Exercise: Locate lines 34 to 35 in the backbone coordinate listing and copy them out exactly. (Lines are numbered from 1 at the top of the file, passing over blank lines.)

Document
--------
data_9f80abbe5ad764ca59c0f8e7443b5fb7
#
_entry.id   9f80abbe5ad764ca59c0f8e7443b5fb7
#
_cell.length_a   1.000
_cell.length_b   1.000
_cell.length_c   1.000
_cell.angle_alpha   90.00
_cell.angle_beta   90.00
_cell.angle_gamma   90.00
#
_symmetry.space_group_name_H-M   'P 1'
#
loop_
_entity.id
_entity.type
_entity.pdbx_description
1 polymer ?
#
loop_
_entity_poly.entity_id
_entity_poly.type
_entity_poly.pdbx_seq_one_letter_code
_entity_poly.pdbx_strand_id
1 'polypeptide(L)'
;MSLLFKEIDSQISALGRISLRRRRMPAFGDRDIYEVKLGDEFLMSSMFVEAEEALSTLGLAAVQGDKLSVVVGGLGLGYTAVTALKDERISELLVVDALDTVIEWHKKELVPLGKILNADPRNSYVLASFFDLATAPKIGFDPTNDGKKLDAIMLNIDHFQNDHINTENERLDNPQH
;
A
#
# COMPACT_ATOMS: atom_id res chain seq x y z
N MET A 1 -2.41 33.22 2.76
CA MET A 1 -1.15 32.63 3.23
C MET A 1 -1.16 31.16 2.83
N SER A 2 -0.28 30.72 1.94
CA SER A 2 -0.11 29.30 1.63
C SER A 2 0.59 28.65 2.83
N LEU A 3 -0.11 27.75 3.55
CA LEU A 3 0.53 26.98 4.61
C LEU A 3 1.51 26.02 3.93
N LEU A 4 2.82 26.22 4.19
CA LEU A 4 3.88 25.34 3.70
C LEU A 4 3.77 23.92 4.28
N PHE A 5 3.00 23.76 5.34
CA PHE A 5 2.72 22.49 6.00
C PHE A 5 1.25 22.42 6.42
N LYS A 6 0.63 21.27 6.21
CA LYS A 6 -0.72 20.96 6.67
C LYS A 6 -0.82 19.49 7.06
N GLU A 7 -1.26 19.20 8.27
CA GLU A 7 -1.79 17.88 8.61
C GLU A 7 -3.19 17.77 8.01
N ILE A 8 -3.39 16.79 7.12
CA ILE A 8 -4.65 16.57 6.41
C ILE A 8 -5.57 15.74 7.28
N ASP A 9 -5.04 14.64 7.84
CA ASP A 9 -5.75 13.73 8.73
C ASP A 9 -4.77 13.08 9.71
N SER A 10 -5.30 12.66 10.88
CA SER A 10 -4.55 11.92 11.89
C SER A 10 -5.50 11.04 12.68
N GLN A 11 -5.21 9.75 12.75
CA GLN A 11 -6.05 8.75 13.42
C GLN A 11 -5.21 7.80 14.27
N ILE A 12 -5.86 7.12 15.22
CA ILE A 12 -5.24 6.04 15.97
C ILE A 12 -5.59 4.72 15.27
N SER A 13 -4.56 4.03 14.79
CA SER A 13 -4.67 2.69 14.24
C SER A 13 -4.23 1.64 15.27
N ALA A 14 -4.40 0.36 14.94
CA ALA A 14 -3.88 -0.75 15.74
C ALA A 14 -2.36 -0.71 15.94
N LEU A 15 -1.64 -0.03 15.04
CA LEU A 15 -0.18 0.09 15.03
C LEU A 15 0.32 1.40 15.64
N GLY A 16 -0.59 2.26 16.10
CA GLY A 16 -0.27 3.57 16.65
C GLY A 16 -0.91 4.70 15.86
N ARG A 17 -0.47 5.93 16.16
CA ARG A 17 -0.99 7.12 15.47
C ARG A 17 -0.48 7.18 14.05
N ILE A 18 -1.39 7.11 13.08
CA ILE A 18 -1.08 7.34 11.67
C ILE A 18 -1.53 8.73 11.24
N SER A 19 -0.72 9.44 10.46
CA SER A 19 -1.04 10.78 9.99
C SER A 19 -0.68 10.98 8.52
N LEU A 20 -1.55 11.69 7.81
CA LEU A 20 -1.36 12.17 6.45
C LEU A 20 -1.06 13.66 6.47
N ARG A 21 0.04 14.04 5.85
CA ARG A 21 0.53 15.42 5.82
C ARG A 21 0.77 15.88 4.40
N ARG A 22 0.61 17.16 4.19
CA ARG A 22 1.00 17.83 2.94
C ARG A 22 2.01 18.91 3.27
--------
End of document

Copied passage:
N SER A 2 -0.28 30.72 1.94
CA SER A 2 -0.11 29.30 1.63